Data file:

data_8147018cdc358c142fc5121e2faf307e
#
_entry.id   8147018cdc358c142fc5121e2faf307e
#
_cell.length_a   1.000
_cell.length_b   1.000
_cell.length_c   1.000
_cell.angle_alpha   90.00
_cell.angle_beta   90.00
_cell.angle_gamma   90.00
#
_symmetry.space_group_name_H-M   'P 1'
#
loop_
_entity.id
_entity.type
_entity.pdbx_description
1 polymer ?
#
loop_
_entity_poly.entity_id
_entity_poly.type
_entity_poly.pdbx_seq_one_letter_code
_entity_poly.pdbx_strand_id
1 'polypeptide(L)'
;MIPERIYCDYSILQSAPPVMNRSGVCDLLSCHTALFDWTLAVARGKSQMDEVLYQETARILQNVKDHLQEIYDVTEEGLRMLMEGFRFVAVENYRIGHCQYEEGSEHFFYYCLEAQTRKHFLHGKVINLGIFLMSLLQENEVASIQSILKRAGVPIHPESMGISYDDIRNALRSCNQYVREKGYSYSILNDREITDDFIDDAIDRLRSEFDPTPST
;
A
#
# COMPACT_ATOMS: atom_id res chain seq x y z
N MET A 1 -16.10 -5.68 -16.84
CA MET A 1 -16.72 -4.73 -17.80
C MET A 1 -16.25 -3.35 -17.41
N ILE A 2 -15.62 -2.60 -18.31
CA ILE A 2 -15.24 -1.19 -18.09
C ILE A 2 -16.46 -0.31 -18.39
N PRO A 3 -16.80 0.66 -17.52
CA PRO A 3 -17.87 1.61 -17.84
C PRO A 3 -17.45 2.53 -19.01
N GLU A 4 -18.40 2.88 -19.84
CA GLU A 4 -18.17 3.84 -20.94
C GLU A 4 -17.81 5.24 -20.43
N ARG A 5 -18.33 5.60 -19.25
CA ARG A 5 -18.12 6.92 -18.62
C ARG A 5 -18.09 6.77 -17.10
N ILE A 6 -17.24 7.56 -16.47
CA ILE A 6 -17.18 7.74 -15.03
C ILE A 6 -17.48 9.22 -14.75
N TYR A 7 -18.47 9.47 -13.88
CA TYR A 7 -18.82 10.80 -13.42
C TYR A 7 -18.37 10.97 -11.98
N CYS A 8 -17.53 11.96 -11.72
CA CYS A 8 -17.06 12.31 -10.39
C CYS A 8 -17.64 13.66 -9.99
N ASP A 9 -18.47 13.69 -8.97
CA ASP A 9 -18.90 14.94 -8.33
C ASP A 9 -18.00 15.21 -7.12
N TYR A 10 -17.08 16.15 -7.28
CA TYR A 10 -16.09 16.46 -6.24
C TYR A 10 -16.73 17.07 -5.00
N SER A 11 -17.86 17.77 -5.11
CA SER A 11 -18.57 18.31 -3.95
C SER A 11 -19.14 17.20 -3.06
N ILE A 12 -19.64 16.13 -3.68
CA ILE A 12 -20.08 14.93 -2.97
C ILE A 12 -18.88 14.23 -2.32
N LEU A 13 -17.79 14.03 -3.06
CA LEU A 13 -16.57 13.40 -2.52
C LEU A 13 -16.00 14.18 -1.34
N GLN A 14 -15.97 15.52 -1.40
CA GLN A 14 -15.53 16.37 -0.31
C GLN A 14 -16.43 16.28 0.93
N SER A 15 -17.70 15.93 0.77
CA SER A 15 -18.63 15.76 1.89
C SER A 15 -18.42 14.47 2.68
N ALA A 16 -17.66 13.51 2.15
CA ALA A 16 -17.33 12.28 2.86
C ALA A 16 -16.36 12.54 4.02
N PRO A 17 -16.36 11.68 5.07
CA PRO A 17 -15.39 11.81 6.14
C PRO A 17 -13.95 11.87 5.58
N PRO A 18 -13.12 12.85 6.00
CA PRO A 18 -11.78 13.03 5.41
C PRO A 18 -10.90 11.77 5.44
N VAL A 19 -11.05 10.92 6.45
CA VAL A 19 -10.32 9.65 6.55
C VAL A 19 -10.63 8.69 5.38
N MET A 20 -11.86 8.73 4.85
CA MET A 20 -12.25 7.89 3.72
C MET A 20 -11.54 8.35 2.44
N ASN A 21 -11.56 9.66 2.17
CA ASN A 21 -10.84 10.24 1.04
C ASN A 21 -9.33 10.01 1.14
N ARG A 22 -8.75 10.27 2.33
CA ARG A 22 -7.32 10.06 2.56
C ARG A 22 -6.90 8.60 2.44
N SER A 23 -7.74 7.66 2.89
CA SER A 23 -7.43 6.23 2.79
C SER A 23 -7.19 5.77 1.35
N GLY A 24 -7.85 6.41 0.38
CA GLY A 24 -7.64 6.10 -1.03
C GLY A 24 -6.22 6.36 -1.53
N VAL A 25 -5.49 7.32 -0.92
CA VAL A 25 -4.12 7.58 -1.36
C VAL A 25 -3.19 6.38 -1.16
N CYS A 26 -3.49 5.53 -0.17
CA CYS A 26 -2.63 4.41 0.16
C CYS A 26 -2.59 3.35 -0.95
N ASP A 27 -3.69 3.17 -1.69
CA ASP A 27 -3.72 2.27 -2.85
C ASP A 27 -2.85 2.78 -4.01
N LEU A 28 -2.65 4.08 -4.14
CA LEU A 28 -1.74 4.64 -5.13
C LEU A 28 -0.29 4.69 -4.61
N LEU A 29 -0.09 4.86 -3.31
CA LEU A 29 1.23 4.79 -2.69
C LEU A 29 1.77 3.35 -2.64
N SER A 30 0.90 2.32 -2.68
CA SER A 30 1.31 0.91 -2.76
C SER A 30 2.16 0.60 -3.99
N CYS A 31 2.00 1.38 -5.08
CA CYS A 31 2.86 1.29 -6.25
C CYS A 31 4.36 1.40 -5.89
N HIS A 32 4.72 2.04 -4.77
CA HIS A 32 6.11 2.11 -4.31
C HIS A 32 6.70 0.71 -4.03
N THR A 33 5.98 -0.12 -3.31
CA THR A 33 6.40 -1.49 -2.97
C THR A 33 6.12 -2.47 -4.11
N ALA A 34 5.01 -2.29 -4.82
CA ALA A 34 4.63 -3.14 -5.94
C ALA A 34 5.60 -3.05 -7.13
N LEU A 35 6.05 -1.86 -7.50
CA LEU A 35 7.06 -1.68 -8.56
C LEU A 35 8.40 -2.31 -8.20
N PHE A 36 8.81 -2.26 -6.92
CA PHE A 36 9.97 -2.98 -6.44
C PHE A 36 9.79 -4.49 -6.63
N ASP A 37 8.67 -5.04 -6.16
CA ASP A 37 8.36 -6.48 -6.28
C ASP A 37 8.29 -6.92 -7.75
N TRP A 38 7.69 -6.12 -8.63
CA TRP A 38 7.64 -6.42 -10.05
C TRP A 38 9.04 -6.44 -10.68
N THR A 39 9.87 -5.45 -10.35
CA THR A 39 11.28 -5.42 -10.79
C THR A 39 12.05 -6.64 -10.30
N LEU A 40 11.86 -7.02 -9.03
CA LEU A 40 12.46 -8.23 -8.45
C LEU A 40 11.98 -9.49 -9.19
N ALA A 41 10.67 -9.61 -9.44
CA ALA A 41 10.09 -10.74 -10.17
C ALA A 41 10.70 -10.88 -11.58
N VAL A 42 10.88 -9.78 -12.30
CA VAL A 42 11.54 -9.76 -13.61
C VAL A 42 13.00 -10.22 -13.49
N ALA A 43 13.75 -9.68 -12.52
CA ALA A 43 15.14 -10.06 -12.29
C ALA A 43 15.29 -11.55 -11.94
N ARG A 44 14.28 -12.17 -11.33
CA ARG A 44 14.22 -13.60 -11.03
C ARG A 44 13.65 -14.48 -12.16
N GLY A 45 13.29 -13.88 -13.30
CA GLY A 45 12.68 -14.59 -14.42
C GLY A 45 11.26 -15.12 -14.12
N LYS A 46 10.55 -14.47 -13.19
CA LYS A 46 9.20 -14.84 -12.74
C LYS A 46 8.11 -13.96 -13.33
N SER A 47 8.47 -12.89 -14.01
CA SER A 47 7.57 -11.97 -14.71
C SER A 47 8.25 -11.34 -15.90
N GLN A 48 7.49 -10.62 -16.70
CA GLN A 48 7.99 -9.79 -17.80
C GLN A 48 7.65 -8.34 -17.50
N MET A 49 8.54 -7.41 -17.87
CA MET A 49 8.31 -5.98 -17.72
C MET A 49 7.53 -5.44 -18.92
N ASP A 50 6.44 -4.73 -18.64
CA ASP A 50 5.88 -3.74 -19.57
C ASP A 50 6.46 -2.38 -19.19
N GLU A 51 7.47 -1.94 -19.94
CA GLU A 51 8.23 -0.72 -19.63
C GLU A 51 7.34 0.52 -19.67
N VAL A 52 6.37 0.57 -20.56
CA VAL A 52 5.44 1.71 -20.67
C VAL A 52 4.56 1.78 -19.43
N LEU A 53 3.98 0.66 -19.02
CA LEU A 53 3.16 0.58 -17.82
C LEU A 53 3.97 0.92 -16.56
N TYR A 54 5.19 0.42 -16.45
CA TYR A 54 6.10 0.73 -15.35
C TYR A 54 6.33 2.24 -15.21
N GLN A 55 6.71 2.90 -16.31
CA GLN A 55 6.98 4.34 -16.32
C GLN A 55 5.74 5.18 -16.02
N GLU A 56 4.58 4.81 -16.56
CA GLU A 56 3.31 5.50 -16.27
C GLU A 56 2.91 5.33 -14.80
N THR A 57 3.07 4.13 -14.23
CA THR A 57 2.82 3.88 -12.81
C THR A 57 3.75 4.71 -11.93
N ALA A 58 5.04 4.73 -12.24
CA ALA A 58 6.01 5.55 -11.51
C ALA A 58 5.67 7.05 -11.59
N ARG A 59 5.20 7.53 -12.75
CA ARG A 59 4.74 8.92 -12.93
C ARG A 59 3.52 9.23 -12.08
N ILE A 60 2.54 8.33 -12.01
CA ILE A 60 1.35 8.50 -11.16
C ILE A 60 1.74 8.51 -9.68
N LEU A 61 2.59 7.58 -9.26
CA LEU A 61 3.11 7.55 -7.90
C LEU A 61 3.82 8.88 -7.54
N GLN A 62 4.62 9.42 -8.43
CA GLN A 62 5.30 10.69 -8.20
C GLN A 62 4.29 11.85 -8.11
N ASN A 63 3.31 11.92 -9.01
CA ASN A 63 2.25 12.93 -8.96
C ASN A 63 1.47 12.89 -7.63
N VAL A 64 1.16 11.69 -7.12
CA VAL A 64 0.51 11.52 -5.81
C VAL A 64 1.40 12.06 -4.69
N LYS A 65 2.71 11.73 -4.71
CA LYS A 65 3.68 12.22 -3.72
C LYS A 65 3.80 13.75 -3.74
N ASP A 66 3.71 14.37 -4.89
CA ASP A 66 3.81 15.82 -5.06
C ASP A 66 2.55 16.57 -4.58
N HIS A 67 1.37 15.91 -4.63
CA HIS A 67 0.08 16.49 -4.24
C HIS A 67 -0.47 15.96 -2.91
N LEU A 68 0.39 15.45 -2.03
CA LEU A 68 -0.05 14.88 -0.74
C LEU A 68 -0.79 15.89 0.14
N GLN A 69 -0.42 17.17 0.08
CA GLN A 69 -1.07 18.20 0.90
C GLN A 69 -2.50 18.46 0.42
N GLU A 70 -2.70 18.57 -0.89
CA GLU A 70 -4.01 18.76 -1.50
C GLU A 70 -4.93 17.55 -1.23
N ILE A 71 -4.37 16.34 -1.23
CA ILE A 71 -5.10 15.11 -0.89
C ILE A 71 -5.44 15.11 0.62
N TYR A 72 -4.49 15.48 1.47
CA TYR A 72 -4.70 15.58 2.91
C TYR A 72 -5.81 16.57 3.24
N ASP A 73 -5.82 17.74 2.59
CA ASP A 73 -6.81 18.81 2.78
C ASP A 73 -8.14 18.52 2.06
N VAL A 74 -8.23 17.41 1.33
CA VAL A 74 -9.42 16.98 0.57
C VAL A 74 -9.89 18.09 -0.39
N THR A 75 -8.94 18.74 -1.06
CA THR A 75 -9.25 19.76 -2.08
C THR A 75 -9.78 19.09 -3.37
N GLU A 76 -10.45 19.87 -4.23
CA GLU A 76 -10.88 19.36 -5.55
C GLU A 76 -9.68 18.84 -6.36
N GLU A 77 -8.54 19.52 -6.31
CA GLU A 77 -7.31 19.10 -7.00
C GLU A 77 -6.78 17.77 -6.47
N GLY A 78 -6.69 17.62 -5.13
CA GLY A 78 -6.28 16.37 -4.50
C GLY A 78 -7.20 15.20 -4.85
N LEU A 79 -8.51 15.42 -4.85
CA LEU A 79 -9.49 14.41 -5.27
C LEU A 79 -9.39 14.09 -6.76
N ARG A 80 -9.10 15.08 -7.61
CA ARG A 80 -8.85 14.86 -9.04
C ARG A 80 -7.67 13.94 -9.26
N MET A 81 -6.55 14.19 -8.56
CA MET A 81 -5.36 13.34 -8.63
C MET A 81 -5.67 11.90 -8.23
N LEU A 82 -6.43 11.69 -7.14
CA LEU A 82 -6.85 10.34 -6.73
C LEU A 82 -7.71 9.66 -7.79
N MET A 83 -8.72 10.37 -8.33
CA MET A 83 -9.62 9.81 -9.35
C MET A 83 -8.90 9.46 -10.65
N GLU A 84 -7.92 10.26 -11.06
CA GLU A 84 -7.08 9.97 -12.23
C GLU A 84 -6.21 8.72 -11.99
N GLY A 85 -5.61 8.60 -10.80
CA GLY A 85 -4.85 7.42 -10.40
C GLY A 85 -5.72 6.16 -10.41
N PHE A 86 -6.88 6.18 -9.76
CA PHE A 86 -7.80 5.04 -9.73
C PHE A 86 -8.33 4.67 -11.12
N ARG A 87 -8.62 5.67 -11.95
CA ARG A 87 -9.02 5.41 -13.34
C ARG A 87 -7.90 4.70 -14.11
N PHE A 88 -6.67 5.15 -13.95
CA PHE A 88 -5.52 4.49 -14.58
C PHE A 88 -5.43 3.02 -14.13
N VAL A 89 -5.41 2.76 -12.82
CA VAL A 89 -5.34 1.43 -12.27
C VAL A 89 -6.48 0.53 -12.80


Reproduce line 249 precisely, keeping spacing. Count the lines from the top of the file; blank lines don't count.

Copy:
C ASP A 73 -8.14 18.52 2.06